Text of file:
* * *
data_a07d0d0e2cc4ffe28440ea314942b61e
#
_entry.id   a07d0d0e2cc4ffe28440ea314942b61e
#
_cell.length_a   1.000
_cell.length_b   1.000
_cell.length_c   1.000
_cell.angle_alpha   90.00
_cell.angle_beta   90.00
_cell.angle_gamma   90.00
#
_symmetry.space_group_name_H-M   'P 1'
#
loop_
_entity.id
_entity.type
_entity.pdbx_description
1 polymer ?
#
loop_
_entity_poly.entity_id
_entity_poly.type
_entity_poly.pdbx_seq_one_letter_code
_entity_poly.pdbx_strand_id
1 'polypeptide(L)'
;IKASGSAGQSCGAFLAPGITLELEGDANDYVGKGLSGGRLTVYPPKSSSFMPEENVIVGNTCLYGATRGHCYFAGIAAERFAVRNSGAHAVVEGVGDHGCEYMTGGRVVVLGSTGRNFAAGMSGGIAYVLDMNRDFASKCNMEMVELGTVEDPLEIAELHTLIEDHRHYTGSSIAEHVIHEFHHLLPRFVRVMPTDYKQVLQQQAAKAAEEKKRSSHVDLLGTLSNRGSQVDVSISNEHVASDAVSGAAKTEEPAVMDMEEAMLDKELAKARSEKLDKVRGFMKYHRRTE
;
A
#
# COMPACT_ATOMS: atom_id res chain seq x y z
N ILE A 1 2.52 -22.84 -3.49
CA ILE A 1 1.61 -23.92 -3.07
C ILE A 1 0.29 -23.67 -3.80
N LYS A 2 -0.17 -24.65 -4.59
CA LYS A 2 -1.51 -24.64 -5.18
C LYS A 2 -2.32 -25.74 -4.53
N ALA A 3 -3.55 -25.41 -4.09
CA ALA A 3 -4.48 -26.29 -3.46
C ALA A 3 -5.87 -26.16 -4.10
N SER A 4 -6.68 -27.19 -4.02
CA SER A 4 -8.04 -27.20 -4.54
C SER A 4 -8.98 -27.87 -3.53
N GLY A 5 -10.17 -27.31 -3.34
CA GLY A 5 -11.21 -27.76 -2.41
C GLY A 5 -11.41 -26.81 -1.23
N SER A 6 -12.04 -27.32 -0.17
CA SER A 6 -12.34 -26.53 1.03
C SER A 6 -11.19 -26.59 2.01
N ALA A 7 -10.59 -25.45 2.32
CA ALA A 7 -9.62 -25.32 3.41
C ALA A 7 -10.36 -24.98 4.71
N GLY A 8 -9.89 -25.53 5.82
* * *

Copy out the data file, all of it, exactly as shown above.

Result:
data_a07d0d0e2cc4ffe28440ea314942b61e
#
_entry.id   a07d0d0e2cc4ffe28440ea314942b61e
#
_cell.length_a   1.000
_cell.length_b   1.000
_cell.length_c   1.000
_cell.angle_alpha   90.00
_cell.angle_beta   90.00
_cell.angle_gamma   90.00
#
_symmetry.space_group_name_H-M   'P 1'
#
loop_
_entity.id
_entity.type
_entity.pdbx_description
1 polymer ?
#
loop_
_entity_poly.entity_id
_entity_poly.type
_entity_poly.pdbx_seq_one_letter_code
_entity_poly.pdbx_strand_id
1 'polypeptide(L)'
;IKASGSAGQSCGAFLAPGITLELEGDANDYVGKGLSGGRLTVYPPKSSSFMPEENVIVGNTCLYGATRGHCYFAGIAAERFAVRNSGAHAVVEGVGDHGCEYMTGGRVVVLGSTGRNFAAGMSGGIAYVLDMNRDFASKCNMEMVELGTVEDPLEIAELHTLIEDHRHYTGSSIAEHVIHEFHHLLPRFVRVMPTDYKQVLQQQAAKAAEEKKRSSHVDLLGTLSNRGSQVDVSISNEHVASDAVSGAAKTEEPAVMDMEEAMLDKELAKARSEKLDKVRGFMKYHRRTE
;
A
#
# COMPACT_ATOMS: atom_id res chain seq x y z
N ILE A 1 2.52 -22.84 -3.49
CA ILE A 1 1.61 -23.92 -3.07
C ILE A 1 0.29 -23.67 -3.80
N LYS A 2 -0.17 -24.65 -4.59
CA LYS A 2 -1.51 -24.64 -5.18
C LYS A 2 -2.32 -25.74 -4.53
N ALA A 3 -3.55 -25.41 -4.09
CA ALA A 3 -4.48 -26.29 -3.46
C ALA A 3 -5.87 -26.16 -4.10
N SER A 4 -6.68 -27.19 -4.02
CA SER A 4 -8.04 -27.20 -4.54
C SER A 4 -8.98 -27.87 -3.53
N GLY A 5 -10.17 -27.31 -3.34
CA GLY A 5 -11.21 -27.76 -2.41
C GLY A 5 -11.41 -26.81 -1.23
N SER A 6 -12.04 -27.32 -0.17
CA SER A 6 -12.34 -26.53 1.03
C SER A 6 -11.19 -26.59 2.01
N ALA A 7 -10.59 -25.45 2.32
CA ALA A 7 -9.62 -25.32 3.41
C ALA A 7 -10.36 -24.98 4.71
N GLY A 8 -9.89 -25.53 5.82